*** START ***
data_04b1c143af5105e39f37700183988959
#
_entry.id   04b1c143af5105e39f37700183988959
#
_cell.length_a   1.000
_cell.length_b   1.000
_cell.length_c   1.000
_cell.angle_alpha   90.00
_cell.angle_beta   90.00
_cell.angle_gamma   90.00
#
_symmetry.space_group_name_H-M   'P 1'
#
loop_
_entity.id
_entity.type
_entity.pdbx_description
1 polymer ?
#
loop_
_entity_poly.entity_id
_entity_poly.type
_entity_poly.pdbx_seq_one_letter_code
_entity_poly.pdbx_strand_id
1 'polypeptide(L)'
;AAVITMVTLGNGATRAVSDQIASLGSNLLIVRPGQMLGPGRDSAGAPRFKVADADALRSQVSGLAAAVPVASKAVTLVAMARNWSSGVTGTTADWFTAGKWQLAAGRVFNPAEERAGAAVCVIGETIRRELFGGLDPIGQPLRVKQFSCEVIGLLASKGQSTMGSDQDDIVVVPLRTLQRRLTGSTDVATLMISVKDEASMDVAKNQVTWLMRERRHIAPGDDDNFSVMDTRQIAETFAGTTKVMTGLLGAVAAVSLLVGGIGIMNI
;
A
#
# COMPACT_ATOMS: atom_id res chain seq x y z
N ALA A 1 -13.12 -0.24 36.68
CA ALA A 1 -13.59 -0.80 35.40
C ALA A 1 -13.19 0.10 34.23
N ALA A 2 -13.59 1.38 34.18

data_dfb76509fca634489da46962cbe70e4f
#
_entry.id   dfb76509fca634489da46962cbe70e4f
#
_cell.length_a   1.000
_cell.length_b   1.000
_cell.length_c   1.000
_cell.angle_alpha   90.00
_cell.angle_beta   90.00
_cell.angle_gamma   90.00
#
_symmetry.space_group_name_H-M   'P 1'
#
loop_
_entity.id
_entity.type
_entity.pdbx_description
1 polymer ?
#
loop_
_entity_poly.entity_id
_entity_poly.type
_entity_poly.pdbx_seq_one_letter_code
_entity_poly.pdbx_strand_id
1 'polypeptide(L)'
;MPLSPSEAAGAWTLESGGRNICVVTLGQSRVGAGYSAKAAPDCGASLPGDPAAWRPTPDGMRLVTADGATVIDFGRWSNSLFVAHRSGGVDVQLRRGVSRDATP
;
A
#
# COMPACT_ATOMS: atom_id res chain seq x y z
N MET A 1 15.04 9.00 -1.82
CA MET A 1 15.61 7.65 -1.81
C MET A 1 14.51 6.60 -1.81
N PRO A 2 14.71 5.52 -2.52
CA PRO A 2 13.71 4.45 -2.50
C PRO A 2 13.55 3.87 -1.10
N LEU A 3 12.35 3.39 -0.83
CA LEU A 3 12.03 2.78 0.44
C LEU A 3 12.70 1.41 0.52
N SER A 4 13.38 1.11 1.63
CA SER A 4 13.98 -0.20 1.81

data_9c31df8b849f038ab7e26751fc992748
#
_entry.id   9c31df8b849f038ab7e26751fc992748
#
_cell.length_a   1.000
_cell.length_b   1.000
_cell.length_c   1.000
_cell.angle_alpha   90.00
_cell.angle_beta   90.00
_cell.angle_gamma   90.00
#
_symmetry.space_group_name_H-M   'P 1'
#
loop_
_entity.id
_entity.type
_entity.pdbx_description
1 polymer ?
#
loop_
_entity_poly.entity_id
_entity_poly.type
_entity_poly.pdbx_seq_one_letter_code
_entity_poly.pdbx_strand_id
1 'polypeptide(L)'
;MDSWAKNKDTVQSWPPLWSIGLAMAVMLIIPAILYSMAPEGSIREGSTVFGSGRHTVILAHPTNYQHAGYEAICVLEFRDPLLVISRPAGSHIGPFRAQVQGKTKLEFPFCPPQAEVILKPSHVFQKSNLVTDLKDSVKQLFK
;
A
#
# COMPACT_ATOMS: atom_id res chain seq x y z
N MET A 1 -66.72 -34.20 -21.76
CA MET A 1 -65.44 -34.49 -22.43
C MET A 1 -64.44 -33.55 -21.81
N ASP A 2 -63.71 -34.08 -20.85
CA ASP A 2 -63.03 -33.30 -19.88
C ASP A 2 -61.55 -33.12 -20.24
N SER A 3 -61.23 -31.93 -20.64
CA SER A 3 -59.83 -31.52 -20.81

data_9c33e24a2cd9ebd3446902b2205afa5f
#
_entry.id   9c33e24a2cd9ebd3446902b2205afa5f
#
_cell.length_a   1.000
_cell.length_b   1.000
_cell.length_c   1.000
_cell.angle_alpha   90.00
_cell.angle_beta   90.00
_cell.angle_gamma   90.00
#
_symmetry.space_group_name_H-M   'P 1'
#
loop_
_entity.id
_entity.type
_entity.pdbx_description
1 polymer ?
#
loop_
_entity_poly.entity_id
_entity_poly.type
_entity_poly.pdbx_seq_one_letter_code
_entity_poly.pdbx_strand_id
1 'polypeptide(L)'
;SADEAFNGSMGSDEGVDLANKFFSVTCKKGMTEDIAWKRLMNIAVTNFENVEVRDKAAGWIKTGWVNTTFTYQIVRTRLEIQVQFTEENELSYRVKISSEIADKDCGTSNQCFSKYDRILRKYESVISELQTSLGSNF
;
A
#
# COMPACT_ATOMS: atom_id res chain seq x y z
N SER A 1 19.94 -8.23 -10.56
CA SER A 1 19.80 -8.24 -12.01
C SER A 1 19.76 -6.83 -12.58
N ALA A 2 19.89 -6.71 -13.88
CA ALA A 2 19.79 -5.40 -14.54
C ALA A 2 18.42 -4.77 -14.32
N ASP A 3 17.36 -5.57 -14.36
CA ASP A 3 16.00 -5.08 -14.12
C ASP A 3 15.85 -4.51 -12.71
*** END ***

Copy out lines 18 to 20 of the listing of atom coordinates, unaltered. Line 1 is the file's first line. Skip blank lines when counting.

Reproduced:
1 polymer ?
#
loop_